While migrating data for a client, I noticed that the newly optimized v.Connection View inserted 30,062 connections in about 1 second. Zooooom.
A key component of any database is the lookup table and the Foreign Key. From countries and states, to statuses, and colors, the standard lookup table provides a known set of options for combo boxes. The proper term is "domain relation" that provides a limited set, or a domain, of possible correct items for an attribute.
Relational database modelers even argue about whether a system with many domain lookup tables should have a table for each lookup list, or if the multiple lookup lists should be merged in to one massive lookup table. There are pros and cons to each pattern, and my goal here is not to weigh into that debate but to illustrate how critical lookup tables can be,
In a pure graph database, rows can only be represented in nodes. Every domain lookup item would be a node and the Domain lookups FK relationships would be relationships, or connections to the domain node.
TejonDB is a hybrid database so we can pull the best features of each type of database and avoid the limitations that cause problems. Lookup lists are built in TejonDB by creating and populating Domain Classes. This keeps the first class, or main, objects in the object classes, and keeps the lookup items from appearing as nodes. Attributes with the Lookup data type can then point to the domain classes, which in effect creates a foreign key form the attribute to the domain class. The TejonDB application automatically reads the meta-data about the attribute and the domain class can creates a combo box with a drop down list.
And that's how lookup tables work in TejonDB.
Please join me this month at the Colorado Springs SQL Server User Group as I discuss graph database theory and query and demo TejonDB.
A relational database design uses an entity (table) for each logical groupings of tuples (rows: people, places, things). It follows then that each foreign key relationship between tables is a specific foreign key. For example, a relational database with about 50 tables might have 50 different foreign keys.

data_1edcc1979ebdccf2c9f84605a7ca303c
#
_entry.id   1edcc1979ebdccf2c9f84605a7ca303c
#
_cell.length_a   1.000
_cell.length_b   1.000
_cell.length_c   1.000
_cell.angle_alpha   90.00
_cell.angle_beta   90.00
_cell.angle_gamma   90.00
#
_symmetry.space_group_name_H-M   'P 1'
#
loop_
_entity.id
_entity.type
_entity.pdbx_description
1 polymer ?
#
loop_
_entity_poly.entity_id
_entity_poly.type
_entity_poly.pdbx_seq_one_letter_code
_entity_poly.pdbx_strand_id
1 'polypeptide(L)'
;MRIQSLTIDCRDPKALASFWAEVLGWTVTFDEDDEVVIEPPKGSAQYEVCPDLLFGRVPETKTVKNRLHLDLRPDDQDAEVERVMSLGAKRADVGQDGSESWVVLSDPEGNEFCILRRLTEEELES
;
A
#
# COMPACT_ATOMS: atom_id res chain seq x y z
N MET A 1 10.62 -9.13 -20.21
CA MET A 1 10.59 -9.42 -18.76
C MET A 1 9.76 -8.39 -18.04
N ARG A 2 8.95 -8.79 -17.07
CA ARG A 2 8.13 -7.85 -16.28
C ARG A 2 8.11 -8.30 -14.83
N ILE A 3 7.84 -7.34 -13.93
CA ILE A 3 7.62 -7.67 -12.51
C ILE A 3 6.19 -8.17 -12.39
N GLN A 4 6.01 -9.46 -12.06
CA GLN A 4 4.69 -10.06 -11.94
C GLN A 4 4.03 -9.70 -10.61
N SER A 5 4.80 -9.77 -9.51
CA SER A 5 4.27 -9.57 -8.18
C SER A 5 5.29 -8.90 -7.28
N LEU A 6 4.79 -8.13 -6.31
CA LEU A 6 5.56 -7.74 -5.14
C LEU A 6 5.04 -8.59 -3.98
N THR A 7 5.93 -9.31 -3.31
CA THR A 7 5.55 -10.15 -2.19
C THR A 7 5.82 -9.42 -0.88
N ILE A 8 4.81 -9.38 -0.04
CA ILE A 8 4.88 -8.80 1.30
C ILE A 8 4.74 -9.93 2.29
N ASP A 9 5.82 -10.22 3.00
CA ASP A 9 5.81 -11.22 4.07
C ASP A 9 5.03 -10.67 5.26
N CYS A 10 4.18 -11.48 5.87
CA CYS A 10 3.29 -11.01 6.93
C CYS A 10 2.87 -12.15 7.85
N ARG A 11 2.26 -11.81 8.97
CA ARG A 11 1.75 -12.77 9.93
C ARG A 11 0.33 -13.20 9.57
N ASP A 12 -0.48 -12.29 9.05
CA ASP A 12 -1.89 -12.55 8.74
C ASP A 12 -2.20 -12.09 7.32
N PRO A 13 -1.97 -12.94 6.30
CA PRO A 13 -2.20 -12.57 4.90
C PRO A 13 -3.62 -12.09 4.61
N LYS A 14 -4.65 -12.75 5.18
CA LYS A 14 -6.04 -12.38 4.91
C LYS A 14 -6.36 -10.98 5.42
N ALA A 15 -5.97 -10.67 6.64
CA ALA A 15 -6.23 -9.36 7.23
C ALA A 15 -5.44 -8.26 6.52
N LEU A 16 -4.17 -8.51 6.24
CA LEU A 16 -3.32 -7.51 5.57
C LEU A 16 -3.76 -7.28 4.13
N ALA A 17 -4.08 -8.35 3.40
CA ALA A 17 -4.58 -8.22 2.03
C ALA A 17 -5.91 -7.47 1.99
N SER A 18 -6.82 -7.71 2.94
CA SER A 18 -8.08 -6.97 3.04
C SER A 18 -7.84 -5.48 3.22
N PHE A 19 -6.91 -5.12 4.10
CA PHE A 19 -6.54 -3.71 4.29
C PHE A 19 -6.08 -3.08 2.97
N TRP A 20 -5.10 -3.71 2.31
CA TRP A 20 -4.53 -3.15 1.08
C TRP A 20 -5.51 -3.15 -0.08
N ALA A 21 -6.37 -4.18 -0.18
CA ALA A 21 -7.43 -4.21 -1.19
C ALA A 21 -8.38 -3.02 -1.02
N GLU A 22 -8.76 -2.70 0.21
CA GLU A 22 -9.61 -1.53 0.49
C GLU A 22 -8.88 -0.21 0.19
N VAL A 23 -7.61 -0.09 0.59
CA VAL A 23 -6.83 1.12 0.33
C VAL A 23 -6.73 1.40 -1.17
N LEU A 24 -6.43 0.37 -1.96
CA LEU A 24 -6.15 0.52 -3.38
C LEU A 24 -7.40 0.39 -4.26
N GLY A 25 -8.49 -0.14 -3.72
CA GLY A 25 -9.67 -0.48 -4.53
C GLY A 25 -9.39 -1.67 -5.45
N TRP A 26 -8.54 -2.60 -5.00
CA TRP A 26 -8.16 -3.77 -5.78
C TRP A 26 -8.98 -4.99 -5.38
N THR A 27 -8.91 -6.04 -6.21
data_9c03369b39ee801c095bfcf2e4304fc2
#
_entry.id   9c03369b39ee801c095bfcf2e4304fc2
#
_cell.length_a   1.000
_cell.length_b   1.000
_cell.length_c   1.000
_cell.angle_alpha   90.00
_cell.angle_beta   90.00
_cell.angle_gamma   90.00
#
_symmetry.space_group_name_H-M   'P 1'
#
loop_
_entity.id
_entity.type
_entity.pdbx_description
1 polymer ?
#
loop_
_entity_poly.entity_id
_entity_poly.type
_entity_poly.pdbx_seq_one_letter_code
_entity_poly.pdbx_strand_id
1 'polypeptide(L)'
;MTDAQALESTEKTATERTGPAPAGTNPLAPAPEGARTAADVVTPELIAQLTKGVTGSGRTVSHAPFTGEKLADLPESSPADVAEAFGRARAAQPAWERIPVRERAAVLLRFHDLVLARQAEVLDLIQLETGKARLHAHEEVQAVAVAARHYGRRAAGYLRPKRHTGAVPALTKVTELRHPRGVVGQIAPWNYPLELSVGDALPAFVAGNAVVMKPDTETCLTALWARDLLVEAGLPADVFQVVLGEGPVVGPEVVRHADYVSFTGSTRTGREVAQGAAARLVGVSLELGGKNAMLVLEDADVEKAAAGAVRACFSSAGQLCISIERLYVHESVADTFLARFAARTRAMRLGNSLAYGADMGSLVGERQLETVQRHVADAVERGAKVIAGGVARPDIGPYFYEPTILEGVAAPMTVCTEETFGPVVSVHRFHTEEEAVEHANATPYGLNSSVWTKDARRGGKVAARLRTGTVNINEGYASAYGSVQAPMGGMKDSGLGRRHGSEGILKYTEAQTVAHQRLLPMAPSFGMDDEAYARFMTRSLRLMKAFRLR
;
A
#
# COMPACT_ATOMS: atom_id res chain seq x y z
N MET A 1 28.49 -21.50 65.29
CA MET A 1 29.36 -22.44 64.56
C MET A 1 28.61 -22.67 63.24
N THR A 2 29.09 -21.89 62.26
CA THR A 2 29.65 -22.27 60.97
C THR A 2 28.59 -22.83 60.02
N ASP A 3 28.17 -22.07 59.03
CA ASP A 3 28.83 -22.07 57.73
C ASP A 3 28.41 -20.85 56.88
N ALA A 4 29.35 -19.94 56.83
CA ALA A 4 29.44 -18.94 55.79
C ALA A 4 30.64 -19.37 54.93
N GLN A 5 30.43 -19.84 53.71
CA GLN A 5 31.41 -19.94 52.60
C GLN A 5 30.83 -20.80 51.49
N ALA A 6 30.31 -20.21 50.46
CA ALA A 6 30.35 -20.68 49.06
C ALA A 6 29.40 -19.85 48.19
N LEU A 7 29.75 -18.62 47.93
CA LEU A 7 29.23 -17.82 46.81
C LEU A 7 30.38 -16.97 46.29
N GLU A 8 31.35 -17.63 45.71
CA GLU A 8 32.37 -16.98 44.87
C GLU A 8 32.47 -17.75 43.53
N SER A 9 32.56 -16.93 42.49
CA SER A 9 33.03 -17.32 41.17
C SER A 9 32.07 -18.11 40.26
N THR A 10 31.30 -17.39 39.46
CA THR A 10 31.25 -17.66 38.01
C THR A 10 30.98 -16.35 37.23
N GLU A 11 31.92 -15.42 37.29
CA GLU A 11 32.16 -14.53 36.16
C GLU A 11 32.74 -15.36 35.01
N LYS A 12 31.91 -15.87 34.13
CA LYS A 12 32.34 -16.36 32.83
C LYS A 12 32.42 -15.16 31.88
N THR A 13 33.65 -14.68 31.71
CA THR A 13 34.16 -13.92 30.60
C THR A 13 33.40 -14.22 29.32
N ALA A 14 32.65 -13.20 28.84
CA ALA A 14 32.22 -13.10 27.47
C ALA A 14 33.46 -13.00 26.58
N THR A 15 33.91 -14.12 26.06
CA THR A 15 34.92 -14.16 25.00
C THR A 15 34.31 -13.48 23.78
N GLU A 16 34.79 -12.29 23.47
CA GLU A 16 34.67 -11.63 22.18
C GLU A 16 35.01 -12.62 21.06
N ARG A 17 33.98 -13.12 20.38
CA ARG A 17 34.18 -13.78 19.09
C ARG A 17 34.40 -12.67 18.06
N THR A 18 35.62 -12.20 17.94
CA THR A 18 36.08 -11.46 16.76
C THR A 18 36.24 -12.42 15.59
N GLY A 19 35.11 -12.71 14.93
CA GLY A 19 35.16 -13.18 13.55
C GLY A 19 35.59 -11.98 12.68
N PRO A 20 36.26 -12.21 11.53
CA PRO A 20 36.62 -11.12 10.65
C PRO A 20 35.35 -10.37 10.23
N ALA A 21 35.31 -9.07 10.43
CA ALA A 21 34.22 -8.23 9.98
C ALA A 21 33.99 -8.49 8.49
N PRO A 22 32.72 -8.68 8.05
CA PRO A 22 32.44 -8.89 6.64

So the answer to, Why a Graph Database? is that TejonDB is designed to be highly configurable and flexible, and the graph database design is extremely flexible - much more so than the traditional relational database. (as a side note, I designed the initial pattern for generalized connections while experimenting with sentence structures for data, several years before I heard the term graph database. The pattern is just that intriguing.)
TejonDB takes it a step further by adding object-oriented structure and usage rules to which classes (types) and statuses (statuses), because just adding a label to a node or connection is too slippery for enterprise use.
There are several graph databases out there. But TejonDb takes it a step further, by building the graph that can be manipulated using the visual tools and with normal relational SQL - e.g. by inserting into the Connection view like this,
this connection is created:
Of course, if your users prefer to create connections directly in the Connection Viewer, TejonDB does that too.
I'm a science fiction geek and I admit I liked Timeline - the book by Michael Crichton and the 2003 movie. Give me adventure, swords, a little romance, and some time travel and I'm hooked. Which is a problem for relational databases.
TejonDB takes the basic concepts of data auditing and modeling historical data and pushes it to the next level. To visualize the temporal data, TejonDB sports a graphical timeline of the object's type / status and region history. What's more, every Filter Element can search for current data, data at any time in the history of the object, or data for a specific date range. For us, data history is just a audit trail, deep in the database engine, TejonDB is a temporal (timeline) database.
Why did we go to such lengths? Because organizations are about relationships, and relationships are about history.